We are having a family outing at a mall because Klara is teething and keeping her at home with no special entertainment would be cruel. But while we are being typically American, here is a photo of a car with weird wheels for your entertainment. 

I find these typically American Midwestern weekends to be indescribably enjoyable. We are at a Barnes and Noble now. Then we’ll go for weird ice-cream, visit Yankee Candle, a Teavana and an Ulta. And we’ll have lunch at Olive Garden because we want to be typical until the end. 

The added enjoyment is derived from the game we call “Imagine if we saw this while back in the USSR.” Good times. 


6 thoughts on “Typical”

  1. I have this feeling of nostalgia for something I haven’t even experienced when I hear about the ‘mall culture’ of kids growing up here in the US. L tells me how her mom would drop her at the mall, and she and her friends would just hang out all evening, people-watching. I think that’s so fucking cool. I had a great childhood and we’d be out all day playing cricket or football, but that’s not quite the same. I would’ve loved to do something like this as a teenager. Just hang out in a sort of crowded but safe place.


    1. I think it might be a SoCal or a 1980s thing. Teens in my neighborhood either worked at the mall for money or they spent all of their time going from after school clubs, sports or to do a shit ton of homework. I was only allowed to drive as a teen because my parents got sick of picking me up after school, and I didn’t even do that many activities.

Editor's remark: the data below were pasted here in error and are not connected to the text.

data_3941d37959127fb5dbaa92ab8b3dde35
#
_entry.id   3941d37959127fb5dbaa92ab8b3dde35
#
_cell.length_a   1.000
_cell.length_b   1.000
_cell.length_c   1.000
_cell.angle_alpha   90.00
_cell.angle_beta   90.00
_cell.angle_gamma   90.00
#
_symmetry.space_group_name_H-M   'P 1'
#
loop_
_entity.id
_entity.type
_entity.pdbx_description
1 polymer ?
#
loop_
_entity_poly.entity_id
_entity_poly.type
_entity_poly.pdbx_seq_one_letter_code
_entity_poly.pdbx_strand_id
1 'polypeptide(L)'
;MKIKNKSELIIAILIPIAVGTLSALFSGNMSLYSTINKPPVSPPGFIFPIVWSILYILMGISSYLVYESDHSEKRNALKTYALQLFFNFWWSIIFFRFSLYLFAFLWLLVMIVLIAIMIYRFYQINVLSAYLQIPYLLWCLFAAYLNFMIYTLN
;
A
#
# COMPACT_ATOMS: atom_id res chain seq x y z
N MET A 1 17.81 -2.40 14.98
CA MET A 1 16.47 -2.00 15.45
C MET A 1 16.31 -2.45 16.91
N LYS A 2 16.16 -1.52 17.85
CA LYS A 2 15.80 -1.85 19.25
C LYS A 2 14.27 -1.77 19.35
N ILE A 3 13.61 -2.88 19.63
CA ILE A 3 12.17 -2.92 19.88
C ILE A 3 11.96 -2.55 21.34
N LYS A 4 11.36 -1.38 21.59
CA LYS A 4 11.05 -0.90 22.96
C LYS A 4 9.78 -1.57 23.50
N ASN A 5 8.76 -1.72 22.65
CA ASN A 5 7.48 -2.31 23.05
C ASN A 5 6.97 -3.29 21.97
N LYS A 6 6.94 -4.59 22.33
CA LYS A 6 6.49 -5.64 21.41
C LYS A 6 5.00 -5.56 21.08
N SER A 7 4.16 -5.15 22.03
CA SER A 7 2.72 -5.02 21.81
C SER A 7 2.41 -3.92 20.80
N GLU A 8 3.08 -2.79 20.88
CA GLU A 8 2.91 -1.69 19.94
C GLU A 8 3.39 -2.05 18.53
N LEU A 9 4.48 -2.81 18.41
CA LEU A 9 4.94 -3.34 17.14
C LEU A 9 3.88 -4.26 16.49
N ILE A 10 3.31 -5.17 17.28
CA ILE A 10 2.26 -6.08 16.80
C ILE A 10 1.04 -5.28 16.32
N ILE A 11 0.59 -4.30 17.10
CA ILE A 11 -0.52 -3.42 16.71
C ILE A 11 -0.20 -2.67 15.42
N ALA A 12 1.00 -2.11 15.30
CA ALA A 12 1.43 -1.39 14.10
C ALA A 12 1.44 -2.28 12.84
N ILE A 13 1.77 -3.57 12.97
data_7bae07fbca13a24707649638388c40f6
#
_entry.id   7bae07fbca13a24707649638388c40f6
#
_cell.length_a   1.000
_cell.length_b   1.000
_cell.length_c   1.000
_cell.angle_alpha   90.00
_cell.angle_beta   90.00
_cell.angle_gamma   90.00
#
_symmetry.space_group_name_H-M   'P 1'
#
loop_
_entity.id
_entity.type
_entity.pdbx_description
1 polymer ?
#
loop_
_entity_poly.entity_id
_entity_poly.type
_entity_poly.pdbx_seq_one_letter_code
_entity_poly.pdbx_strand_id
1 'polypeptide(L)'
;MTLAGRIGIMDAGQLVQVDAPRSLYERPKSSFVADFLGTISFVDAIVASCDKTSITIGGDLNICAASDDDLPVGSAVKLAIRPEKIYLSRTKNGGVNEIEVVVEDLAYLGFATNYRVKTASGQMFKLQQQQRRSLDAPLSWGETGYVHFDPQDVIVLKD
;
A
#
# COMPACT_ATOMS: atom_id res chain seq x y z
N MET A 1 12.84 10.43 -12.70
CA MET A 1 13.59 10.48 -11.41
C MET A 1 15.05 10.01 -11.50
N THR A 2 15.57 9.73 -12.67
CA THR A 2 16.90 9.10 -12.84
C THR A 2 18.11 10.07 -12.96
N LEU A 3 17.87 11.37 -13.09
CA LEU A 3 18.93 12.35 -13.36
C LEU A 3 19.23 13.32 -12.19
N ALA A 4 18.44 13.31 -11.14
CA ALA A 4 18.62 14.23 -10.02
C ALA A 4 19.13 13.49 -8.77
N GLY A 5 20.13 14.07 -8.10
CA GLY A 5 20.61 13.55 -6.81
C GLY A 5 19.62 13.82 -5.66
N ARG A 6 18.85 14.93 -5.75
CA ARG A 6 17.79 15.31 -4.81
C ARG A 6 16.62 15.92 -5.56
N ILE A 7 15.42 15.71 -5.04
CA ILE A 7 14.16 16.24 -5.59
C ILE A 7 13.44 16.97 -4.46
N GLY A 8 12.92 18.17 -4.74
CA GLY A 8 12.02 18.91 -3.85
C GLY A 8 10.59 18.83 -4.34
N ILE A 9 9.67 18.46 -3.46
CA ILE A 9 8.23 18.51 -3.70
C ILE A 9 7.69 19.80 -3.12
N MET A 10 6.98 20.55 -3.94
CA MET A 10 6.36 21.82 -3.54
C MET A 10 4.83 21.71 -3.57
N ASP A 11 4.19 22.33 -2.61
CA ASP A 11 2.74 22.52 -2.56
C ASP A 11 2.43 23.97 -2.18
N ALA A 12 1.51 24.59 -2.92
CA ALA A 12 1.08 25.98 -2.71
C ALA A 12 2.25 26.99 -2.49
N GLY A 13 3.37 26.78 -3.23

“Let’s go chill at Eat N Park/coffeehouse in the city/walk down to the Breugger’s Bagels” was more likely to happen.

      This idea of “we’ll let you loose in the mall” or “let’s go drive to the mall to hang out” was something that happened only in movies.

      Suburbia had acute disadvantages.


    2. I’m too old for the young teen at the mall experience, but this is what I remember them being like (lots of embarassing 80’s-90’s fashion ahead)


      What’s great is the broad cross-section of everybody, young, middle aged and old, different economic levels and different ethno-racial groups. Despite the total manipulation involved in their construction, at their best they had something of a town square atmosphere.

      Apparently that’s all gone though I don’t have any idea what they’re like now.

      I found those pictures through this interesting blog (though many posts at that sight are kind of objectionable).



Leave a Reply

Fill in your details below or click an icon to log in:

WordPress.com Logo

You are commenting using your WordPress.com account. Log Out /  Change )

Google+ photo

You are commenting using your Google+ account. Log Out /  Change )

Twitter picture

You are commenting using your Twitter account. Log Out /  Change )

Facebook photo

You are commenting using your Facebook account. Log Out /  Change )


Connecting to %s

This site uses Akismet to reduce spam. Learn how your comment data is processed.